Background: Some studies have suggested that early institution of renal replacement therapy (RRT) might be associated with improved outcomes in patients with acute renal failure (ARF).
Study design: A systematic review and meta-analysis of randomized controlled trials and cohort comparative studies to assess the effect of early RRT on mortality in patients with ARF.
Setting & population: Hospitalized adult patients with ARF.
Selection criteria for studies: We searched several databases for studies that compared the effect of "early" and "late" RRT initiation on mortality in patients with ARF. We included studies of various designs.
Intervention: Early RRT as defined in the individual studies.
Outcomes: The primary outcome measure was the effect of early RRT on mortality stratified by study design. The pooled risk ratio (RR) for mortality was compiled using a random-effects model. Heterogeneity was evaluated by means of subgroup analysis and meta-regression.
Results: We identified 23 studies (5 randomized or quasi-randomized controlled trials, 1 prospective and 16 retrospective comparative cohort studies, and 1 single-arm study with a historic control group). By using meta-analysis of randomized trials, early RRT was associated with a nonsignificant 36% mortality risk reduction (RR, 0.64; 95% confidence interval, 0.40 to 1.05; P = 0.08). Conversely, in cohort studies, early RRT was associated with a statistically significant 28% mortality risk reduction (RR, 0.72; 95% confidence interval, 0.64 to 0.82; P < 0.001). The overall test for heterogeneity among cohort studies was significant (P = 0.005). Meta-regression yielded no significant associations; however, early dialysis therapy was associated more strongly with lower mortality in smaller studies (n < 100) by means of subgroup analysis.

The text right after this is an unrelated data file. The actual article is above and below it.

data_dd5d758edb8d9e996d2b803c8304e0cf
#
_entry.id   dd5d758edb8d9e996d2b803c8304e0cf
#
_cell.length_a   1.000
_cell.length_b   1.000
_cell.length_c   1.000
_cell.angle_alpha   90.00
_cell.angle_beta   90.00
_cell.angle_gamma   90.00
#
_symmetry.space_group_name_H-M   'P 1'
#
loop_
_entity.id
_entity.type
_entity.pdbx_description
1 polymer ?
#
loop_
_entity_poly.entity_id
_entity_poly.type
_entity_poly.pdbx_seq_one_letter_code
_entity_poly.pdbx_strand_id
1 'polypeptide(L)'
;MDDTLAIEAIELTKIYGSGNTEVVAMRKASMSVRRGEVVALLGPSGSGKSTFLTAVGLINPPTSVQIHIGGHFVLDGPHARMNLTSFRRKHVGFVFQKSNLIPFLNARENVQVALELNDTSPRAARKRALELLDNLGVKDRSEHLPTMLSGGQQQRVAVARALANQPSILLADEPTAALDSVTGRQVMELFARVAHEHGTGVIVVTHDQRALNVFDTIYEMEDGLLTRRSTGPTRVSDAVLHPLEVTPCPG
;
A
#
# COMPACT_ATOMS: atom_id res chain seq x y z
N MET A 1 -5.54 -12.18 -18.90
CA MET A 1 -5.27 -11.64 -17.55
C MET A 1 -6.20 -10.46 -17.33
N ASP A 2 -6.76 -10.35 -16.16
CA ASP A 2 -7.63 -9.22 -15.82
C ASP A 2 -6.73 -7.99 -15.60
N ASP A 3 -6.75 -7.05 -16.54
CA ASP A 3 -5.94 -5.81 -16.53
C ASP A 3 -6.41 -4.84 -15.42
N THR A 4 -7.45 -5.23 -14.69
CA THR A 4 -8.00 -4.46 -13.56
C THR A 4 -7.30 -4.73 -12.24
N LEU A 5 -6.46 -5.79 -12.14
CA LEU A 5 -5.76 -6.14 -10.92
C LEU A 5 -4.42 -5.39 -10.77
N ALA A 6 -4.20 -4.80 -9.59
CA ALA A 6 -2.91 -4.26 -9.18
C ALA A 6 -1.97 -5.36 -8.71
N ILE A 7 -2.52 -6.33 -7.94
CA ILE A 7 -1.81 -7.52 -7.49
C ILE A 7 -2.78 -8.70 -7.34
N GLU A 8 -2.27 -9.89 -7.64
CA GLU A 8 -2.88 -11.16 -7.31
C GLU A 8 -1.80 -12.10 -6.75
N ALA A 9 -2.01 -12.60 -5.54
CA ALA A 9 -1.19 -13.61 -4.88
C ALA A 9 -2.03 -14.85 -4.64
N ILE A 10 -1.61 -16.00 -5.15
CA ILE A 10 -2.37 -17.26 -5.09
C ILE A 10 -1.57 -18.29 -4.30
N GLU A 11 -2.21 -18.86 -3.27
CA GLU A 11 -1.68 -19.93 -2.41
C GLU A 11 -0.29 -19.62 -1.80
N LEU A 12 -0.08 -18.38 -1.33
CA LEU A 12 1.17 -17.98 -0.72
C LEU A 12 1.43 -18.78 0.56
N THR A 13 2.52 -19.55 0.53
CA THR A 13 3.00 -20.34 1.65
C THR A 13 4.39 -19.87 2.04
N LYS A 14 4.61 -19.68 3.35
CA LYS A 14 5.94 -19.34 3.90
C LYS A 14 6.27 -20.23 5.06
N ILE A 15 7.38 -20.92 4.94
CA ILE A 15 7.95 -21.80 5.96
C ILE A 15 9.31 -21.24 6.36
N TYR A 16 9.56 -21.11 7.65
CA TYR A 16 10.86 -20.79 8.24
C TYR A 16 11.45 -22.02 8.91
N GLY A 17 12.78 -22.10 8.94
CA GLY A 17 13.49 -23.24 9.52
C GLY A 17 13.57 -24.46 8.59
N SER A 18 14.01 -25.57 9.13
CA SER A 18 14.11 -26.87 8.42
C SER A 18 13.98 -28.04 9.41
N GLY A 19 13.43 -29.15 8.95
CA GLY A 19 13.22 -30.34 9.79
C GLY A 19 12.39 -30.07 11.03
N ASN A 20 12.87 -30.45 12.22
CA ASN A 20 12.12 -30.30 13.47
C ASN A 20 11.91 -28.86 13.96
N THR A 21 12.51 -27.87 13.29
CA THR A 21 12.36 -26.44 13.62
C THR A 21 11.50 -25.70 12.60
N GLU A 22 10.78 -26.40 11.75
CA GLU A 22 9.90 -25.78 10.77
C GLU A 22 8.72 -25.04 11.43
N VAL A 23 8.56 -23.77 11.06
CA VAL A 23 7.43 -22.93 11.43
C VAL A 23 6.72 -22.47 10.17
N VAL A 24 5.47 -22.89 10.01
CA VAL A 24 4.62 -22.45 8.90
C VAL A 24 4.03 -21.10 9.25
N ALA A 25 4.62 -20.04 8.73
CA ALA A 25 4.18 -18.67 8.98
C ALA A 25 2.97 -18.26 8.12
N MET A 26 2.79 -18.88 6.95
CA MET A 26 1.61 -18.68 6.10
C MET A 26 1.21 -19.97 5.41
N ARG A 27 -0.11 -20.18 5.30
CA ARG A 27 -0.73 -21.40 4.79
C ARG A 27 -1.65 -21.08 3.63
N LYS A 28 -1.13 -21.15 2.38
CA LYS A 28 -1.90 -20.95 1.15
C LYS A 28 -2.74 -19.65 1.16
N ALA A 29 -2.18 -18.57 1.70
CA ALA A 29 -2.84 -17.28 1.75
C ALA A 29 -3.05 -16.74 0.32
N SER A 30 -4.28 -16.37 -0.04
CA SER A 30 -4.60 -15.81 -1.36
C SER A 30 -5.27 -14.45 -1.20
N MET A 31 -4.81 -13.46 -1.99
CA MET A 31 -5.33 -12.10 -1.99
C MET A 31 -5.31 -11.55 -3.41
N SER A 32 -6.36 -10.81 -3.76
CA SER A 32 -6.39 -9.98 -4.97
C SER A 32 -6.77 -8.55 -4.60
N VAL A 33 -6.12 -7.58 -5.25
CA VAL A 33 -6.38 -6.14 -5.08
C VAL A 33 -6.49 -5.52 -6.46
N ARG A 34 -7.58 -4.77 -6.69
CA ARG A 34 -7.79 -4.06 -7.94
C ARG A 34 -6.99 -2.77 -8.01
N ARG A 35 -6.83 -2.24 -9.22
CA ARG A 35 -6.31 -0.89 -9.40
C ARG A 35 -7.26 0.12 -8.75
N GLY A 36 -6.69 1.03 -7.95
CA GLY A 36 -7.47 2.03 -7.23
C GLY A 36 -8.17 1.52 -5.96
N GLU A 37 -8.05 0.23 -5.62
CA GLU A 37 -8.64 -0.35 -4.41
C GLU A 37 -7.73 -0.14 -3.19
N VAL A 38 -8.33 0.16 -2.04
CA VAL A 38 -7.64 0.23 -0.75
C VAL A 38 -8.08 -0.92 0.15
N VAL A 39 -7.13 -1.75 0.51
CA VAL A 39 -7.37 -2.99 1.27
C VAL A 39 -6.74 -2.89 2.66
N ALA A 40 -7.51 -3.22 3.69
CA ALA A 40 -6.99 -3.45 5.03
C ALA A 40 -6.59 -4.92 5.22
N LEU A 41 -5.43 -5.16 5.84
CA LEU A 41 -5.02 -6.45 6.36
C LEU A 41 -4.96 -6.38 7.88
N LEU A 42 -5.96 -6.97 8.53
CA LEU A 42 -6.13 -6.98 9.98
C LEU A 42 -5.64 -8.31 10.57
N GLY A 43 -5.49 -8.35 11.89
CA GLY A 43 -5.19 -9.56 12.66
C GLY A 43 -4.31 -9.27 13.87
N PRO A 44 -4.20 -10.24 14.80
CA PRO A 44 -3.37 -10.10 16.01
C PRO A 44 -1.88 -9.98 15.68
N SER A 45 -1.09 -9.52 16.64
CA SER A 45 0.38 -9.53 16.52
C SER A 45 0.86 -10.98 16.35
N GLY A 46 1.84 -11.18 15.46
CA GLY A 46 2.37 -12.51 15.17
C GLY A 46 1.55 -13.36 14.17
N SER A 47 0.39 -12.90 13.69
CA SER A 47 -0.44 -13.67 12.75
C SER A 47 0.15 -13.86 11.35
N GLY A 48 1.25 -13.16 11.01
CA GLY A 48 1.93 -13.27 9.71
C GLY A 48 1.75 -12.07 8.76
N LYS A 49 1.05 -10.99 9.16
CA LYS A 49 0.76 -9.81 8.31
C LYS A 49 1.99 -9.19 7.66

Limitations: Paucity of randomized controlled trials, use of variable definitions of early RRT, and publication bias preclude definitive conclusions.
Conclusion: This hypothesis-generating meta-analysis suggests that early initiation of RRT in patients with ARF might be associated with improved survival, calling for an adequately powered randomized controlled trial to address this question.